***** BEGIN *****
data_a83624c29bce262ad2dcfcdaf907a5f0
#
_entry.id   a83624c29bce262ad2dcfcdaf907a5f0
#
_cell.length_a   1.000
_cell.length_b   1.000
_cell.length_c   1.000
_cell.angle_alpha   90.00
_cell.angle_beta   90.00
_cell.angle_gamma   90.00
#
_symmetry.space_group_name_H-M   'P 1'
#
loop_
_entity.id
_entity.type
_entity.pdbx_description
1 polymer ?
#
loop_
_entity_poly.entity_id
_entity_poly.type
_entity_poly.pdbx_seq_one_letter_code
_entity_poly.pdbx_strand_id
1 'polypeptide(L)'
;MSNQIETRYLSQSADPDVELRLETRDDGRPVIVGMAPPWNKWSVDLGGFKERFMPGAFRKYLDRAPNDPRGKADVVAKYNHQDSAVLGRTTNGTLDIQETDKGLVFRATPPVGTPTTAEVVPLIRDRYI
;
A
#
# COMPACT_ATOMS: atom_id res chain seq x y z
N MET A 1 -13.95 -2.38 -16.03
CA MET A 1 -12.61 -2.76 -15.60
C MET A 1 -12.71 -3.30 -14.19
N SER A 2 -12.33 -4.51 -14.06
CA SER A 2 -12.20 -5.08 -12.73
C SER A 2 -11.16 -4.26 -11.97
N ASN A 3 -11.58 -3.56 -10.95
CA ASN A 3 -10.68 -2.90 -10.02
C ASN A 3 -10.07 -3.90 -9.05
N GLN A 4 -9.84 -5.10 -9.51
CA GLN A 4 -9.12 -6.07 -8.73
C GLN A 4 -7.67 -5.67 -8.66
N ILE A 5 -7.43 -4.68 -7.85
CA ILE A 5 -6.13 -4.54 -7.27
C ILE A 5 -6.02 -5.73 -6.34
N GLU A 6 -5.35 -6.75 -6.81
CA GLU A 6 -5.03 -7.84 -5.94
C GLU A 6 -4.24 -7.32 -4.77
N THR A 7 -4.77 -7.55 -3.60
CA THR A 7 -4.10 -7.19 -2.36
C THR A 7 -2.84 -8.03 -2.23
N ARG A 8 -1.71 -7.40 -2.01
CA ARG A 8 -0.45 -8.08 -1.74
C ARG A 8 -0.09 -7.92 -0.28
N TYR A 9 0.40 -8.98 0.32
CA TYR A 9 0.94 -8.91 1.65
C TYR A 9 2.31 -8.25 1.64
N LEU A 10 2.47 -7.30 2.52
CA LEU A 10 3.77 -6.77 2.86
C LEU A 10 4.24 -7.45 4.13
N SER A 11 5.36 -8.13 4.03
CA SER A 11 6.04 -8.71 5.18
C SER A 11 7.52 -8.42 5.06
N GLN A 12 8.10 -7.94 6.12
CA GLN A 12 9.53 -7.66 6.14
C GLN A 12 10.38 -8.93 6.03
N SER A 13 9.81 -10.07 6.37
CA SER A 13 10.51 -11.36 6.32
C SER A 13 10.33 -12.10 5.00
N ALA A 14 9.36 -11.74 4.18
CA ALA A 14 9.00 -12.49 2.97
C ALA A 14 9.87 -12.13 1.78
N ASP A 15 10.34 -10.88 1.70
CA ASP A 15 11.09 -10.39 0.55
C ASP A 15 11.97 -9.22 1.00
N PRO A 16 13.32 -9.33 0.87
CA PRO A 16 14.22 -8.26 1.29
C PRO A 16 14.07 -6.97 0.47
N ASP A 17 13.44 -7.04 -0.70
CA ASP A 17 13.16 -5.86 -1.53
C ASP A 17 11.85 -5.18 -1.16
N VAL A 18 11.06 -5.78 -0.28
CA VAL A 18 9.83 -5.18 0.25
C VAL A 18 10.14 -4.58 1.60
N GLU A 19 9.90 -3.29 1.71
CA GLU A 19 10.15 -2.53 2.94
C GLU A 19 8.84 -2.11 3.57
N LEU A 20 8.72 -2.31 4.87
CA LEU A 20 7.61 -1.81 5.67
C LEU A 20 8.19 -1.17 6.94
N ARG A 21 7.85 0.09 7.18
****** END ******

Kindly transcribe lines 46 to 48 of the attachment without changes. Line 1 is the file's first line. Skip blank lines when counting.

N GLU A 6 -5.35 -6.75 -6.81
CA GLU A 6 -5.03 -7.84 -5.94
C GLU A 6 -4.24 -7.32 -4.77